How to Serve the Customer and Still Be Truthful: Methodological Characteristics of Applied Research.Matthias Adam, Martin Carrier & Torsten Wilholt - 2006 - Science and Public Policy 33 (6):435-444.
    Transdisciplinarity includes the assumption that within new institutional settings, scientific research becomes more closely responsive to practical problems and user needs and is therefore often subject to considerable application pressure. This raises the question whether transdisciplinarity affects the epistemic standards and the fruitfulness of research. Case studies show how user-orientation and epistemic innovativeness can be combined. While the modeling involved in all cases under consideration was local and focused primarily on features of immediate practical relevance, it was informed by theoretical (...)
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  9.  57
    Lost on the Way From Frege to Carnap: How the Philosophy of Science Forgot the Applicability Problem.Torsten Wilholt - 2006 - Grazer Philosophische Studien 73 (1):69-82.
    This paper offers an explanation of how philosophy of science in the second half of the 20th century came to be so conspicuously silent on the problem of how to explain the applicability of mathematics. It examines the idea of the early logicists that the analyticity of mathematics accounts for its applicability, and how this idea was transformed during Carnap's efforts to establish a consistent and substantial philosophy of mathematics within the larger framework of Logical Empiricism. I argue that at (...)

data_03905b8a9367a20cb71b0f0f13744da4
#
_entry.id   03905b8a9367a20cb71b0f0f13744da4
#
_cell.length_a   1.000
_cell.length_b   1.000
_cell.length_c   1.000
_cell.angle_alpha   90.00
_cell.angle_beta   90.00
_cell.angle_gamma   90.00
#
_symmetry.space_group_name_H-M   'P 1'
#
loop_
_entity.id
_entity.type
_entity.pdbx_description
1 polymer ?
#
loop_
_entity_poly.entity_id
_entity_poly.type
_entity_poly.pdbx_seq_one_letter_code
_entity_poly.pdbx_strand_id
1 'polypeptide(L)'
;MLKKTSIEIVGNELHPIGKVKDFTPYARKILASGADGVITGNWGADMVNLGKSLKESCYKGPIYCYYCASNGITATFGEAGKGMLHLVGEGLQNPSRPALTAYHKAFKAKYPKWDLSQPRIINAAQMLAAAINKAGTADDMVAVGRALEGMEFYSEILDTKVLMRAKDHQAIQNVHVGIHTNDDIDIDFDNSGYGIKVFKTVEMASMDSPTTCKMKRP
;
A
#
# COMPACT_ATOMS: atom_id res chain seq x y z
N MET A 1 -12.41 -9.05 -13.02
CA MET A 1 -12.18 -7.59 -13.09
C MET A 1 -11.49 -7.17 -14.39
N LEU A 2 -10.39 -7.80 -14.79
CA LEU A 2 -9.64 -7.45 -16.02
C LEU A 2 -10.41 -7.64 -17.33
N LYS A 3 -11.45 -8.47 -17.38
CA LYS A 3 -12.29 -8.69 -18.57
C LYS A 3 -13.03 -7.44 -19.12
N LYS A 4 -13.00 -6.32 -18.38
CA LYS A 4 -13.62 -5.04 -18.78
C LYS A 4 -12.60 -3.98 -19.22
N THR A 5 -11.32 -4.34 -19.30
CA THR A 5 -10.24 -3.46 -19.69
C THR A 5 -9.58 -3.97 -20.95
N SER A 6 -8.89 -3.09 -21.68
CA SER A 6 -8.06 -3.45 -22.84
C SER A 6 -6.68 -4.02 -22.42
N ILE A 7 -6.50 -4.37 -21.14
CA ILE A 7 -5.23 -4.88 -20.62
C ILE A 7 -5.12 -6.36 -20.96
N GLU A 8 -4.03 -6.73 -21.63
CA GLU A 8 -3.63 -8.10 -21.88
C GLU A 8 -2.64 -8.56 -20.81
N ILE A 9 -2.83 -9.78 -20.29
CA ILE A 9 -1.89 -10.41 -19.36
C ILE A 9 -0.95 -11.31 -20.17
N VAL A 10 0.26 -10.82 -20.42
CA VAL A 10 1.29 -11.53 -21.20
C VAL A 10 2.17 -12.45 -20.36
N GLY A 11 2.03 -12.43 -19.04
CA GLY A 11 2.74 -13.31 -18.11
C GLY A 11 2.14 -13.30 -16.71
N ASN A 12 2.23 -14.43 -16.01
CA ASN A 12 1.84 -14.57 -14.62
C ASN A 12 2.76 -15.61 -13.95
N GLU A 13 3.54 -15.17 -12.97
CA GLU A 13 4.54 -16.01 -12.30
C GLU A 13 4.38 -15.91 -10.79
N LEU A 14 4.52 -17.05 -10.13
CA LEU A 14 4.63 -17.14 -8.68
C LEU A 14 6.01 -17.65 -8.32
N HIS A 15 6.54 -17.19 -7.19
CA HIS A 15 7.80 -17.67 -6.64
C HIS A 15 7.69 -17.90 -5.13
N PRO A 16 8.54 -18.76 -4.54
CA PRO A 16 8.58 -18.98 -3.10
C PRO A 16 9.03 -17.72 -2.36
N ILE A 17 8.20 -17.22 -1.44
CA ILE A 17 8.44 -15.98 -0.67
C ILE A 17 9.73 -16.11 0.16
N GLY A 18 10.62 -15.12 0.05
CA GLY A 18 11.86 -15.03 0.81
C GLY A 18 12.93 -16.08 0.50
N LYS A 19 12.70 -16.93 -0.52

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  10.  83
    When Realism Made a Difference: The Constitution of Matter and its Conceptual Enigmas in Late 19th Century Physics.Torsten Wilholt - 2008 - Studies in History and Philosophy of Modern Physics 39 (1):1-16.
    The late 19th century debate among German-speaking physicists about theoretical entities is often regarded as foreshadowing the scientific realism debate. This paper brings out differences between them by concentrating on the part of the earlier debate that was concerned with the conceptual consistency of the competing conceptions of matter—mainly, but not exclusively, of atomism. Philosophical antinomies of atomism were taken up by Emil Du Bois-Reymond in an influential lecture in 1872. Such challenges to the consistency of atomism had repercussions within (...)
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  11.  54
    Think About the Consequences! Nominalism and the Argument From the Philosophy of Logic.Torsten Wilholt - 2006 - Dialectica 60 (2):115-133.
    Nominalism faces the task of explaining away the ontological commitments of applied mathematical statements. This paper reviews an argument from the philosophy of logic that focuses on this task and which has been used as an objection to certain specific formulations of nominalism. The argument as it is developed in this paper aims to show that nominalism in general does not have the epistemological advantages its defendants claim it has. I distinguish between two strategies that are available to the nominalist: (...)
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  12.  9
    Conditions of Science: The Three-Way Tension of Freedom, Accountability and Utility.Torsten Wilholt & Hans Glimell - 2011 - In M. Carrier & A. Nordmann (eds.), Science in the Context of Application. Springer. pp. 351--370.
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  13.  12
    Philip Kitcher, Science in a Democratic Society. New York: Prometheus , 270 Pp., $28.00.Torsten Wilholt - 2014 - Philosophy of Science 81 (1):165-171.
  14.  73
    Die Objektivität der Wissenschaften als soziales Phänomen.Torsten Wilholt - 2009 - Analyse & Kritik 31 (2):261-273.
    Scientific procedures are widely expected to be unbiased, in the sense that they do not single out one specific set of claims about which they yield false results more often than about others. This assumed feature of the practices of science can be called procedural objectivity. I argue that attempts to analyze procedural objectivity on the level of individual rationality fail. The appropriate balance of inductive risks for each scientific investigation hinges upon value judgments for which no binding, ,neutral‘ standard (...)